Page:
Of him who brings the morn, and leaves the night.

Thou, that it may not be a marvel to thee,
Think that on earth there is no one who governs;
Whence goes astray the human family.

Ere January be unwintered wholly
By the centesimal on earth neglected,
Shall these supernal circles roar so loud

The tempest that has been so long awaited
Shall whirl the poops about where are the prows;
So that the fleet shall run its course direct,

And the true fruit shall follow on the flower.”

Unto the Father, Son, and Holy Ghost,
glory!”—all Paradise began, so that
the sweetness of the singing held me rapt.

What I saw seemed to me to be a smile
the universe had smiled; my rapture had
entered by way of hearing and of sight.

O joy! O gladness words can never speak!
O life perfected by both love and peace!
O richness so assured, that knows no longing!

Before my eyes, there stood, aflame, the foul
torches, and that which had been first to come
began to glow with greater radiance,

and what its image then became was like
what Jupiter’s would be if Mars and he
were birds and had exchanged their plumages.

After the Providence that there assigns
to every office its appointed time
had, to those holy choirs, on every side,

commanded silence, I then heard: “If I
change color, do not be amazed, for as
I speak, you will see change in all these flames.

He who on earth usurps my place, my place,
my place that in the sight of God’s own Son
is vacant now, has made my burial ground

a sewer of blood, a sewer of stench, so that
the perverse one who fell from Heaven, here
above, can find contentment there below.”

Then I saw all the heaven colored by
the hue that paints the clouds at morning and
at evening, with the sun confronting them.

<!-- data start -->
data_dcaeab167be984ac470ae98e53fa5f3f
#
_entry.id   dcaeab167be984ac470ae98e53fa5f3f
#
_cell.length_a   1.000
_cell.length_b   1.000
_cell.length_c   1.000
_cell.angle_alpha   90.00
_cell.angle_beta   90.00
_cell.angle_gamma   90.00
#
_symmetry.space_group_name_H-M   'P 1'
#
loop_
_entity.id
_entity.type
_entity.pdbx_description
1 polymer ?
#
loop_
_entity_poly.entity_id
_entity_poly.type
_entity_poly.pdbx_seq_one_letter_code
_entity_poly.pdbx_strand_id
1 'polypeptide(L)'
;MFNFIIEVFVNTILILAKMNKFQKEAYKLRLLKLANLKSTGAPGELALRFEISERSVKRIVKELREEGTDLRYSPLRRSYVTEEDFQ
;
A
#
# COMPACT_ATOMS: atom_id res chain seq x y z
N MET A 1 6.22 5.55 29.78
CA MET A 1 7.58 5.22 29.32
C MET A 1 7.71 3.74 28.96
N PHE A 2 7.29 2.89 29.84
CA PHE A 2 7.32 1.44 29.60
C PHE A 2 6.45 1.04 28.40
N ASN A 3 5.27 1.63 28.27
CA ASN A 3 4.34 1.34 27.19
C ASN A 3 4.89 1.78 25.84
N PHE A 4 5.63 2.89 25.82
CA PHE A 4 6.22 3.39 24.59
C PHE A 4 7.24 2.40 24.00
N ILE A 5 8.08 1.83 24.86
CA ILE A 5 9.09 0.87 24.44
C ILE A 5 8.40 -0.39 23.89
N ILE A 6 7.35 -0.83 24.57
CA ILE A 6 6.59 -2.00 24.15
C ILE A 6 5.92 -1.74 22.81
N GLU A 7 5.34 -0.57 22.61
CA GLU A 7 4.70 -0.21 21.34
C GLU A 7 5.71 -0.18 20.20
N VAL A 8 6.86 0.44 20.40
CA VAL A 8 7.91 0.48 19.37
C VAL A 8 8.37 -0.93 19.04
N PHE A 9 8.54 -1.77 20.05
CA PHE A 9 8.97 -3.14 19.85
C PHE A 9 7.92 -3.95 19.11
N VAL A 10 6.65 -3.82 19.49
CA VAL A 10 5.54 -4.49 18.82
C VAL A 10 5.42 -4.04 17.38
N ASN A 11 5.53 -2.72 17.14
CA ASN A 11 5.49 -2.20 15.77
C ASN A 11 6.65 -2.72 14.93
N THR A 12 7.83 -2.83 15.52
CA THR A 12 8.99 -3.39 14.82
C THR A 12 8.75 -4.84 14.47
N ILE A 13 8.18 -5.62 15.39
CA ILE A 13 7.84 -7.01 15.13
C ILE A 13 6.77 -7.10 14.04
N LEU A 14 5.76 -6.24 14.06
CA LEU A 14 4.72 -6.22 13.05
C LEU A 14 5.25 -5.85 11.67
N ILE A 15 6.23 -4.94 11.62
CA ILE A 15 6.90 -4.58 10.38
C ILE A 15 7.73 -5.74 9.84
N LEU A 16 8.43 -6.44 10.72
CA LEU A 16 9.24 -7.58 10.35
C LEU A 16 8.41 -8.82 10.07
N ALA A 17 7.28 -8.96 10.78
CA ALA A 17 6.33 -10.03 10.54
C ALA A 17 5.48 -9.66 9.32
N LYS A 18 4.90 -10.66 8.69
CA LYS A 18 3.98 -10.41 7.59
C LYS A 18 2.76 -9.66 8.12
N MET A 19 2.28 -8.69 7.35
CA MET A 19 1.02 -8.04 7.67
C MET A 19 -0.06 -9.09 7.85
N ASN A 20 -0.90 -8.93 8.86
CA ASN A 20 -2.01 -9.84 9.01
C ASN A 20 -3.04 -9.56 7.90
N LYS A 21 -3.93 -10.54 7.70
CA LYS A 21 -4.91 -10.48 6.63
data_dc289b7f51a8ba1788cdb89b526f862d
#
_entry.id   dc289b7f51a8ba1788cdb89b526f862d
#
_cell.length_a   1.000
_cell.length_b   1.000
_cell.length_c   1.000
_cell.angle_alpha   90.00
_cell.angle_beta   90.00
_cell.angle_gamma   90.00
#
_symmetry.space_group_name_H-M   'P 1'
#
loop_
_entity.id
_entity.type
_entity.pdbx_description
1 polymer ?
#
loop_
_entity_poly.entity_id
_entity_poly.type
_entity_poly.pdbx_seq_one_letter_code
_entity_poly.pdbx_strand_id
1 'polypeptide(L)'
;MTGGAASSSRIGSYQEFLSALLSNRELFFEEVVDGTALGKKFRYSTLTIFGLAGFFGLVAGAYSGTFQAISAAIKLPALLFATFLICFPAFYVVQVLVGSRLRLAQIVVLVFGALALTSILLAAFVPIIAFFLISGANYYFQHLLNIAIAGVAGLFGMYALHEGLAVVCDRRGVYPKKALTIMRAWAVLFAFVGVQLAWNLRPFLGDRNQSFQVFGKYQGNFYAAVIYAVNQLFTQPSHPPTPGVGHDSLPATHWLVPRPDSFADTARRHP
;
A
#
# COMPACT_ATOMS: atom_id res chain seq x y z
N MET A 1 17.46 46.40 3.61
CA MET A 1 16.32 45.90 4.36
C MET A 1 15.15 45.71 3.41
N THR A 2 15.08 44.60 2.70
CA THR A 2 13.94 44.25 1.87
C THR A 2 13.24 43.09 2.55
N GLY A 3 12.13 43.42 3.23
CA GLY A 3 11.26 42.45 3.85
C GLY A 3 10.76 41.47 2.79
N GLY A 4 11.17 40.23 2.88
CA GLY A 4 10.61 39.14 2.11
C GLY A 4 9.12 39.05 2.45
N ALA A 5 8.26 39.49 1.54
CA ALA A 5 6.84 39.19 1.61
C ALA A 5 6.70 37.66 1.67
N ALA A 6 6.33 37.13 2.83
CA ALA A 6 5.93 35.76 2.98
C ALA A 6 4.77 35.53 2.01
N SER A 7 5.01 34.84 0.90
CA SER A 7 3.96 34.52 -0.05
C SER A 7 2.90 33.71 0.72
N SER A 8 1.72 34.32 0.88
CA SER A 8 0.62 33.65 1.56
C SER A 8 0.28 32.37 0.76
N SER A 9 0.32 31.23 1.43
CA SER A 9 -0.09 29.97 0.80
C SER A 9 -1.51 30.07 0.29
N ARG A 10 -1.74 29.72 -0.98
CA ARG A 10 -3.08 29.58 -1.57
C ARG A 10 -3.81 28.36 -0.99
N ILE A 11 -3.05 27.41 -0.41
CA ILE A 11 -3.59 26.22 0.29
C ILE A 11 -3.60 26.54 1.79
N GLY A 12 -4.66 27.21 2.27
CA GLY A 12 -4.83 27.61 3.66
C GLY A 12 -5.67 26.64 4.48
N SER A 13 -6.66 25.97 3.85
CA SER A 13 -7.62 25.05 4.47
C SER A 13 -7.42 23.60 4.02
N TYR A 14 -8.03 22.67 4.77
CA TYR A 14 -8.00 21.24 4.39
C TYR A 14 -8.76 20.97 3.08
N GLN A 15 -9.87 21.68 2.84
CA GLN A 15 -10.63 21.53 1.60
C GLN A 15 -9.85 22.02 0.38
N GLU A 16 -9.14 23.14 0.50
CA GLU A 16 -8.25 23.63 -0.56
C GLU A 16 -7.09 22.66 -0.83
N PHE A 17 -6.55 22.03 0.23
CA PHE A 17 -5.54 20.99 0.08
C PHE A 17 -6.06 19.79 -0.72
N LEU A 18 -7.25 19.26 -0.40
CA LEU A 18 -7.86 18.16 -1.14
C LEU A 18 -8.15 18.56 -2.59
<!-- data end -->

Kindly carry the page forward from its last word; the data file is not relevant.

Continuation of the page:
And like a woman who, although secure
in her own honesty, will pale on even
hearing about another woman’s failing,

just so did Beatrice change in appearance;
and I believe that such eclipse was in
the sky when He, the Highest Power, suffered.

Then his words followed with a voice so altered
from what it was before—even his likeness
did not display a greater change than that.

“The Bride of Christ was never nurtured by
my blood, and blood of Linus and of Cletus,
to be employed in gaining greater riches;

but to acquire this life of joyousness,
Sixtus and Pius, Urban and Calixtus,
after much lamentation, shed their blood.

We did not want one portion of Christ’s people
to sit at the right side of our successors,
while, on the left, the other portion sat,

nor did we want the keys that were consigned
to me, to serve as an escutcheon on
a banner that waged war against the baptized;

nor did we want my form upon a seal
for trafficking in lying privileges—
for which I often blush and flash with anger.

From here on high one sees rapacious wolves
clothed in the cloaks of shepherds. You, the vengeance
of God, oh, why do you still lie concealed?

The Gascons and the Cahorsines—they both
prepare to drink our blood: o good beginning,
to what a miserable end you fall!

But that high Providence which once preserved,
with Scipio, the glory of the world
for Rome, will soon bring help, as I conceive;

and you, my son, who through your mortal weight
will yet return below, speak plainly there,